“He makes some big saves, that’s for sure” said head coach Tim Branham after the game, “but he makes every save look easy. He’s one of those goaltenders that moves really well, controls his rebounds really well. The next time he plays, watch him, how many pucks that come off of him and go into the netting. He does a great job with it. He’s calm and cool, no matter what he’s doing.”

He added that as Boyle came off the ice after being named first star, he jokingly asked him if his heart rate had gone above 90 yet. If the outward signs were anything to go by, the answer could well have been no. “He’s pretty special,” Branham added, and given the evidence so far, it’s hard to disagree.

The Goalies

At the beginning of the season, for better or worse, there are always storylines surrounding a team. For the Habs, for instance, it is the P.K. Subban/Shea Weber trade. For the Grizzlies, it is clearly goaltending. Utah has had excellent starting goalies for quite a number of years now. If it wasn’t Aaron Dell (now backup for the San Jose Sharks) or Igor Bobkov, it was Ryan Faragher. This year, however, the goaltending depth is extraordinary. As Coach Branham said, he could pick any of their numbers out of a hat, and the team would be in good shape. So just who, exactly, are these stalwarts in net?

Faragher (26), returns for a third season, much to the delight of the Grizzlies faithful. In 41 games last year, he posted a .917 save percentage (Sv%), with 2.33 goals-against average (GAA), ending the season with a 24-13-4 record. He was sorely missed whenever he was called up to the AHL. Coach Branham once called him “the backbone of our team,” and his return alone would have put the Grizzlies in a good spot.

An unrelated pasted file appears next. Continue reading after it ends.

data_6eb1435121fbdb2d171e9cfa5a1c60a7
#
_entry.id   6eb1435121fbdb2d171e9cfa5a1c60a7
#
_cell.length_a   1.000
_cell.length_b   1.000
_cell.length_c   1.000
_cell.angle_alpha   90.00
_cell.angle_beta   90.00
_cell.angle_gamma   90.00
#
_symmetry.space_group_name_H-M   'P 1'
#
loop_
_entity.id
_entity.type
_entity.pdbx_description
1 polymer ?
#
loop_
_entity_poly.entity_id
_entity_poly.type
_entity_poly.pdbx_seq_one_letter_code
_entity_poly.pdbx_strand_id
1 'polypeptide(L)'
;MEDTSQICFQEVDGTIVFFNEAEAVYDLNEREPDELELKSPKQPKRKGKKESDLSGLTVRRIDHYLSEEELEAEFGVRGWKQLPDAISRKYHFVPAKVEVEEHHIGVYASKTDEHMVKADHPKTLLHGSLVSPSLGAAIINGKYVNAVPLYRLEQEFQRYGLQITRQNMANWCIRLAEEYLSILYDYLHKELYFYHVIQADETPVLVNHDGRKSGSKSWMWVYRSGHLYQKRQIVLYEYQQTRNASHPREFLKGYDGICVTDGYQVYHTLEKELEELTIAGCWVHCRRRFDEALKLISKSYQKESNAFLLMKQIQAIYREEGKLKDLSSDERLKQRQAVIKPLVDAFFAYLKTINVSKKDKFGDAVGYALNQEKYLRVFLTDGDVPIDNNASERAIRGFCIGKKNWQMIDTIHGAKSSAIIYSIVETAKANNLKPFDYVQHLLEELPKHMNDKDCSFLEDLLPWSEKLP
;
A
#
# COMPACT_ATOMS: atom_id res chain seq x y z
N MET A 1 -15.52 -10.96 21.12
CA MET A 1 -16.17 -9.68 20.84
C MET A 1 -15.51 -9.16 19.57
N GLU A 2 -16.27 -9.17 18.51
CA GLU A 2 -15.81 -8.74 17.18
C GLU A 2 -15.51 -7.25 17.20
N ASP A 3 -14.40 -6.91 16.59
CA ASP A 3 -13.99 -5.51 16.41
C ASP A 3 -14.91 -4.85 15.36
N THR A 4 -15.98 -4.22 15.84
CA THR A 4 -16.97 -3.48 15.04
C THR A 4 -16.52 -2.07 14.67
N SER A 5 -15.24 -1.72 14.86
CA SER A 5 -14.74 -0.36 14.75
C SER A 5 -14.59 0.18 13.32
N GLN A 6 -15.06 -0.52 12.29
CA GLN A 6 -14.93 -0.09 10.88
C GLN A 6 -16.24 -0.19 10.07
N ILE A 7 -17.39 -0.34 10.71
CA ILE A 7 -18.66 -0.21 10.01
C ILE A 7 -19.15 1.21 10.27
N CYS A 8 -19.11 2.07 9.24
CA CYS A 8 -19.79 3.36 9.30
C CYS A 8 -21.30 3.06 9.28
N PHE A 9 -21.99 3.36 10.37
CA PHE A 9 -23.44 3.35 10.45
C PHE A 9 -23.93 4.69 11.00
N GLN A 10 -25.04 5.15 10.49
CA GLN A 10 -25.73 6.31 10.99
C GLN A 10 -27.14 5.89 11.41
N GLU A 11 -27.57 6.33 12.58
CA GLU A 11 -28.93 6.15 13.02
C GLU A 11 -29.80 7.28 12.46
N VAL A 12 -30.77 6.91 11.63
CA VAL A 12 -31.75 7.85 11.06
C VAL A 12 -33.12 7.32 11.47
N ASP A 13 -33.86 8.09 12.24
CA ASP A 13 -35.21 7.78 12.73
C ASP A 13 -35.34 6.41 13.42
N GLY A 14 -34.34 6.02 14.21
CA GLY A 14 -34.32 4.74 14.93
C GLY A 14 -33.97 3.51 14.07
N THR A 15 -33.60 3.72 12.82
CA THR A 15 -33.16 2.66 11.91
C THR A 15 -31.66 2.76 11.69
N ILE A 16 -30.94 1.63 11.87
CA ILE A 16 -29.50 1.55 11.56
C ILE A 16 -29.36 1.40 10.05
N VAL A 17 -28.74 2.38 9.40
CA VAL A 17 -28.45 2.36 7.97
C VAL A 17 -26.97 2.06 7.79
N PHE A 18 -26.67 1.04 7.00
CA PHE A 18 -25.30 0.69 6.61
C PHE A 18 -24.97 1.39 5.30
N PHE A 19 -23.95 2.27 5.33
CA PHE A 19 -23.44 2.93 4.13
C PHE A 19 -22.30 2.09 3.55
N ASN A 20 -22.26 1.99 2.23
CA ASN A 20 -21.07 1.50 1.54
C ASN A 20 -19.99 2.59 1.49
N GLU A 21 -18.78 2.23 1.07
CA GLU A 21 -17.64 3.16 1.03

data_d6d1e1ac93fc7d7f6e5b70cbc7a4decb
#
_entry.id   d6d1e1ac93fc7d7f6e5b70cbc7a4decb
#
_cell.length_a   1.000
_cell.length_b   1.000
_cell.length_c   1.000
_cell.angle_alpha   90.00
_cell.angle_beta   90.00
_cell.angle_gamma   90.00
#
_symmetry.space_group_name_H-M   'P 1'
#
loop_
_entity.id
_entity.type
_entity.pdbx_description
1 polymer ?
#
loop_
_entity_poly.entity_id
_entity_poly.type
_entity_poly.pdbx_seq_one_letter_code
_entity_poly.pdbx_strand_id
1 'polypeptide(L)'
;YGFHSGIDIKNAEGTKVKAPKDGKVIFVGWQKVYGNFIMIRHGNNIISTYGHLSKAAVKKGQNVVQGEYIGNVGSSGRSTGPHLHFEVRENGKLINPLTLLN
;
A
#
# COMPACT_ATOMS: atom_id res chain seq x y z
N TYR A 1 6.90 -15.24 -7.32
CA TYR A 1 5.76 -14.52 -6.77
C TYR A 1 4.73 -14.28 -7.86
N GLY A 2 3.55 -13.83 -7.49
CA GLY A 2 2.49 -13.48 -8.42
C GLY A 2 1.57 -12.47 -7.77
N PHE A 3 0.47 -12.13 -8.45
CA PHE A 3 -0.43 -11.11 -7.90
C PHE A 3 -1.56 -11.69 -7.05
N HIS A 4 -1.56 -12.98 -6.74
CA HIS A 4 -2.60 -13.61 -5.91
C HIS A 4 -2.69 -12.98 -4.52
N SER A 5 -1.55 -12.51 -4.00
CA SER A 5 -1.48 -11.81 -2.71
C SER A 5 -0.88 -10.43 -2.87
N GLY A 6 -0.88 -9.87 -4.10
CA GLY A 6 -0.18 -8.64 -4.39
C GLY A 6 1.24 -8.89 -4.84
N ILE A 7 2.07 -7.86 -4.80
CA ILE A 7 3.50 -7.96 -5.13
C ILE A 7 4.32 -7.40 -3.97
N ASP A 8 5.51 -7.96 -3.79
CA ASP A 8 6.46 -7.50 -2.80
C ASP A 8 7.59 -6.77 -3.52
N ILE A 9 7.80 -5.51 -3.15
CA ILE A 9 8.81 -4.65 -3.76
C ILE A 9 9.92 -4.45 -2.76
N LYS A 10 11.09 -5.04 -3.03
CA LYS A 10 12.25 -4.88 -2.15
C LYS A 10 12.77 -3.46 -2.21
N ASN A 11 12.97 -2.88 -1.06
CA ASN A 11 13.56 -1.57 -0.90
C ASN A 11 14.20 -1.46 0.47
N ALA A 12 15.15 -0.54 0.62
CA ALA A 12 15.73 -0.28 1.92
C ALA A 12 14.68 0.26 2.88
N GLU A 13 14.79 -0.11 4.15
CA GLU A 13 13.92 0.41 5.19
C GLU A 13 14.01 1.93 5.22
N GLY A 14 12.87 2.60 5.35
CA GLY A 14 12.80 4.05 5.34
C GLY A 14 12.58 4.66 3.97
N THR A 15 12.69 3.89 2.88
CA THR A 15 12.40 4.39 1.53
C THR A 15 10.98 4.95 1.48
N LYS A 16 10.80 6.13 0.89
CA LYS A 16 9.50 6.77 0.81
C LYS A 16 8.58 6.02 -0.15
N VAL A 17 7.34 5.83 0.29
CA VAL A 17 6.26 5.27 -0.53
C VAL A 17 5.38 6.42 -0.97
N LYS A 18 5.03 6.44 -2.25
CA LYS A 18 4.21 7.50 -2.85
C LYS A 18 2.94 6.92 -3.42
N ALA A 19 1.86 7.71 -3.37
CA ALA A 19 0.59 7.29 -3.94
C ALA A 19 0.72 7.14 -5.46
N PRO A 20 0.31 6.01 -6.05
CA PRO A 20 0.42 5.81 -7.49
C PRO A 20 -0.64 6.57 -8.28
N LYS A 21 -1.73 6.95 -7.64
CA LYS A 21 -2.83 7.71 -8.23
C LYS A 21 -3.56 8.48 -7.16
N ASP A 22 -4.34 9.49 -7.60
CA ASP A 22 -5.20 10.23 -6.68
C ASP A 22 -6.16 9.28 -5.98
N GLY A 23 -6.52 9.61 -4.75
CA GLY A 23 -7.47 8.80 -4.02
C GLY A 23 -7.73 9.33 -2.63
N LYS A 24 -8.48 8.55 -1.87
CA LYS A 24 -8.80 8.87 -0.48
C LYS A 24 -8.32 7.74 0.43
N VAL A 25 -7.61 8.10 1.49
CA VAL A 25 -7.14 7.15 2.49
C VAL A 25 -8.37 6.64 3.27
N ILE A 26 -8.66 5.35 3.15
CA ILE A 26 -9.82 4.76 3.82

Ryan McKay (24) comes to the Grizzlies from Miami University Ohio, where his NCAA accomplishments include CCHA Regular Season Champion (2012-2013) and NCHC Champion (2014-15). In the Grizzlies’ second preseason game, he stopped 33 of the 34 shots he faced.

Last, but not least, is Boyle himself. Signed by Anaheim in March to a one-year contract, Boyle (also 24) spent half of his college career with UMass-Amherst, and the other half with UMass-Lowell. His 2015-16 season with UMass-Lowell was nothing short of spectacular. Going 24-10-5, his GAA was a dazzling 1.83, and his Sv% a very impressive .934. He was named NCAA (Hockey East) Goalie of the Year for his performance, and won (or was nominated for) quite a few other honours.

He played preseason games with Anaheim, San Diego and Utah, and attributed his surprising lack of nerves in his first pro game to these appearances, as well as to the fact that the team in front of him allowed him to ease into the swing of things by only allowing 12 shots in the first two periods. His mindset, he said, is “always just to win.” And that’s what he did.

Idaho and Utah will face off again tonight at the Maverik Center, and you can bet that fans and players alike will be at ease, no matter who gets the start.